Families moving to Aberdeen will be pleased to know that the city has an excellent educational infrastructure. There’s a range of primary and secondary schools, many of which have received favourable ratings from Education Scotland.

For higher education, there are two prominent institutions – The University of Aberdeen, one of the oldest universities in the UK with a world-class reputation, and Robert Gordon University, known for its vocational and professional courses.

Leisure and Activities

Aberdeen offers a wealth of leisure activities. Its sandy beach stretches for two miles, complete with an esplanade filled with places to eat and activities like the Codonas amusement park.

There’s also a wide range of Sports venues that are accessible with the Sport Aberdeen membership at a fantastic price for the value that it delivers.

The city is home to a host of parks and gardens, including the stunning Duthie Park with its Winter Gardens. Aberdeen also hosts festivals throughout the year, celebrating everything from jazz to science.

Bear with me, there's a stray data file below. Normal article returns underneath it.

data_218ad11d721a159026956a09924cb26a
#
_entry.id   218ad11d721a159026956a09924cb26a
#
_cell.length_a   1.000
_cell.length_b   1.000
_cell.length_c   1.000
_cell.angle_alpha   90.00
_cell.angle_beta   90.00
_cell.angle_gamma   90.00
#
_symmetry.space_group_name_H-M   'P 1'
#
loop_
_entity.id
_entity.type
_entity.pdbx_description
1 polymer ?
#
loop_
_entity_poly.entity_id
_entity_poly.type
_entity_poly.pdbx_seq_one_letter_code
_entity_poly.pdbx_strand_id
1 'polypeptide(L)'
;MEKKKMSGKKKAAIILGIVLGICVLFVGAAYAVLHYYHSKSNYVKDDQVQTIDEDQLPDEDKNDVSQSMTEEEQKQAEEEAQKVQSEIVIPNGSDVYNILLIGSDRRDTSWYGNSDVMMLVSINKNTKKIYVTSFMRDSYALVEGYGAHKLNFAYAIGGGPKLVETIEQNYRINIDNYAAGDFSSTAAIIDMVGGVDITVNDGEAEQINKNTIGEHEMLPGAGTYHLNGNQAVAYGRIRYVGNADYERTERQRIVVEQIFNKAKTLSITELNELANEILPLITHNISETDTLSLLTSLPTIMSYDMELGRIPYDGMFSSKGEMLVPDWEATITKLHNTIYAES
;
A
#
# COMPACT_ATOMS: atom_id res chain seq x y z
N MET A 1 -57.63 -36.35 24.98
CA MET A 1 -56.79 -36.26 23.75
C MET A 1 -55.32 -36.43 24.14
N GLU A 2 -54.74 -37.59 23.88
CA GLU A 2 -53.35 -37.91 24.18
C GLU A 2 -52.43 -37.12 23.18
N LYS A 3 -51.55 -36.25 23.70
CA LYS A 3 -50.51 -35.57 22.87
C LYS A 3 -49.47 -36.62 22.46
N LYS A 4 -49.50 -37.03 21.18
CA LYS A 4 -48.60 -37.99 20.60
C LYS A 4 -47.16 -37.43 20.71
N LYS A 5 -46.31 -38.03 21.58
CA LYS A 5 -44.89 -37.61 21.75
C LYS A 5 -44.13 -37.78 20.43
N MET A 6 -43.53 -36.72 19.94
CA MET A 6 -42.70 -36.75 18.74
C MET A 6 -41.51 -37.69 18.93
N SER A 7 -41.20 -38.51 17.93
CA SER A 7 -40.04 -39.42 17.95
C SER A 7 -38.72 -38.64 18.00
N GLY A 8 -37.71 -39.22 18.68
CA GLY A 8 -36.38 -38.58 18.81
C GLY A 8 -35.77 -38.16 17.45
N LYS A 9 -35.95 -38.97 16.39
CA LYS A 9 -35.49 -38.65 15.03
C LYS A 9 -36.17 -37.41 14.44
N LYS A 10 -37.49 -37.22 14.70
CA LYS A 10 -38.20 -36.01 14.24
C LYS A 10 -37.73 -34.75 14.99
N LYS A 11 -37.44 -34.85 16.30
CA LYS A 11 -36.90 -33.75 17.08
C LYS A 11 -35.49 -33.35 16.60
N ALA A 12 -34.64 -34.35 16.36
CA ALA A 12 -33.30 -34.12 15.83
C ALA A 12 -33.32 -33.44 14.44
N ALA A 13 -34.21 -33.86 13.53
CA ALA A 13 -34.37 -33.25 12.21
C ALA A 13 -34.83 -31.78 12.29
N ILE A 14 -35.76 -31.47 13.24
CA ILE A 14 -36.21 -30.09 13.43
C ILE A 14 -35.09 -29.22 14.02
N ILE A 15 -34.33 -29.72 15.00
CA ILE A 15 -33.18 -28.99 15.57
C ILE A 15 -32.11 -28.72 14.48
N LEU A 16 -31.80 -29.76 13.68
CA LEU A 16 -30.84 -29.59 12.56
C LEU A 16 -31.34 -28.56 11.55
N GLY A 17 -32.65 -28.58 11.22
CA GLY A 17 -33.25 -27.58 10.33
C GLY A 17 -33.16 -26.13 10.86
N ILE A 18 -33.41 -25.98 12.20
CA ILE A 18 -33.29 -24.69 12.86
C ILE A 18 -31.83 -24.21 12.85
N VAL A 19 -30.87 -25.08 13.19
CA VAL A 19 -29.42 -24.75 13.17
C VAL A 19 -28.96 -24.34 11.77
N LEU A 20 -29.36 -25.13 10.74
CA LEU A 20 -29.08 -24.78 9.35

Aberdeen’s cultural scene is vibrant, featuring live music venues, art galleries, and theatres. The city boasts several shopping centres, along with boutique shops.

For those interested in outdoor activities, Aberdeen serves as a gateway to Scotland’s Highlands and is close to famous whisky distilleries, offering ample opportunities for day trips.


Aberdeen generally boasts a low crime rate compared to other UK cities. The city centre and residential areas are typically safe, but it’s always sensible to take precautions, particularly when walking alone at night.


Aberdeen experiences a temperate maritime climate, with cool summers and mild winters. Its position on the east coast of Scotland means it’s often subjected to sea breezes, which keep the temperature relatively moderate. While Aberdeen isn’t known for its sunshine, when the sun does appear, it illuminates the city’s granite buildings, creating a beautiful sparkle.

Most of the time, you’ll be subject to overcast skies, misty drizzle and a good bit of wind.


Aberdeen offers a high quality of life, with its robust job market, excellent educational opportunities, vibrant cultural scene, and stunning natural surroundings.

Its cost of living can be higher than other Scottish cities, but many find the advantages that come with living in Aberdeen to be well worth it.

Whether you’re a student, a professional, or looking to retire, Aberdeen certainly deserves serious consideration.